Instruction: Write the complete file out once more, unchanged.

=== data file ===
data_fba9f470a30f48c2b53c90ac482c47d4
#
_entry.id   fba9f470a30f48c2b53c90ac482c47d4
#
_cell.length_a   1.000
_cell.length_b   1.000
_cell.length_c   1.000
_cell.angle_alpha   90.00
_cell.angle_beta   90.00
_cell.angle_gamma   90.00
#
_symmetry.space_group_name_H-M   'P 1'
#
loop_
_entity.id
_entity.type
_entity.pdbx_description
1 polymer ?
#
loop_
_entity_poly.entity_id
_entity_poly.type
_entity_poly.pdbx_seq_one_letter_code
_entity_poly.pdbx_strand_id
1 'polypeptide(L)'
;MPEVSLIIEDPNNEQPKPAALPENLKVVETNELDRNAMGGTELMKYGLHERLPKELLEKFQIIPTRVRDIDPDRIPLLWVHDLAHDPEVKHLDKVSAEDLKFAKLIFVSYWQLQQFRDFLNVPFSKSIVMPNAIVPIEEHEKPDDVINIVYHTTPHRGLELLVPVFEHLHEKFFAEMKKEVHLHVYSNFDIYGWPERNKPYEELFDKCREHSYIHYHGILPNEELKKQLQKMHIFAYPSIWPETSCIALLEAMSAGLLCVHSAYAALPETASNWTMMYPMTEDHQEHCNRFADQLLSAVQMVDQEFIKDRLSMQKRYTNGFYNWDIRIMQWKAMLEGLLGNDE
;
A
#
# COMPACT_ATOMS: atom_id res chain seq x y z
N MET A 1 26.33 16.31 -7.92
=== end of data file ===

data_fba9f470a30f48c2b53c90ac482c47d4
#
_entry.id   fba9f470a30f48c2b53c90ac482c47d4
#
_cell.length_a   1.000
_cell.length_b   1.000
_cell.length_c   1.000
_cell.angle_alpha   90.00
_cell.angle_beta   90.00
_cell.angle_gamma   90.00
#
_symmetry.space_group_name_H-M   'P 1'
#
loop_
_entity.id
_entity.type
_entity.pdbx_description
1 polymer ?
#
loop_
_entity_poly.entity_id
_entity_poly.type
_entity_poly.pdbx_seq_one_letter_code
_entity_poly.pdbx_strand_id
1 'polypeptide(L)'
;MPEVSLIIEDPNNEQPKPAALPENLKVVETNELDRNAMGGTELMKYGLHERLPKELLEKFQIIPTRVRDIDPDRIPLLWVHDLAHDPEVKHLDKVSAEDLKFAKLIFVSYWQLQQFRDFLNVPFSKSIVMPNAIVPIEEHEKPDDVINIVYHTTPHRGLELLVPVFEHLHEKFFAEMKKEVHLHVYSNFDIYGWPERNKPYEELFDKCREHSYIHYHGILPNEELKKQLQKMHIFAYPSIWPETSCIALLEAMSAGLLCVHSAYAALPETASNWTMMYPMTEDHQEHCNRFADQLLSAVQMVDQEFIKDRLSMQKRYTNGFYNWDIRIMQWKAMLEGLLGNDE
;
A
#
# COMPACT_ATOMS: atom_id res chain seq x y z
N MET A 1 26.33 16.31 -7.92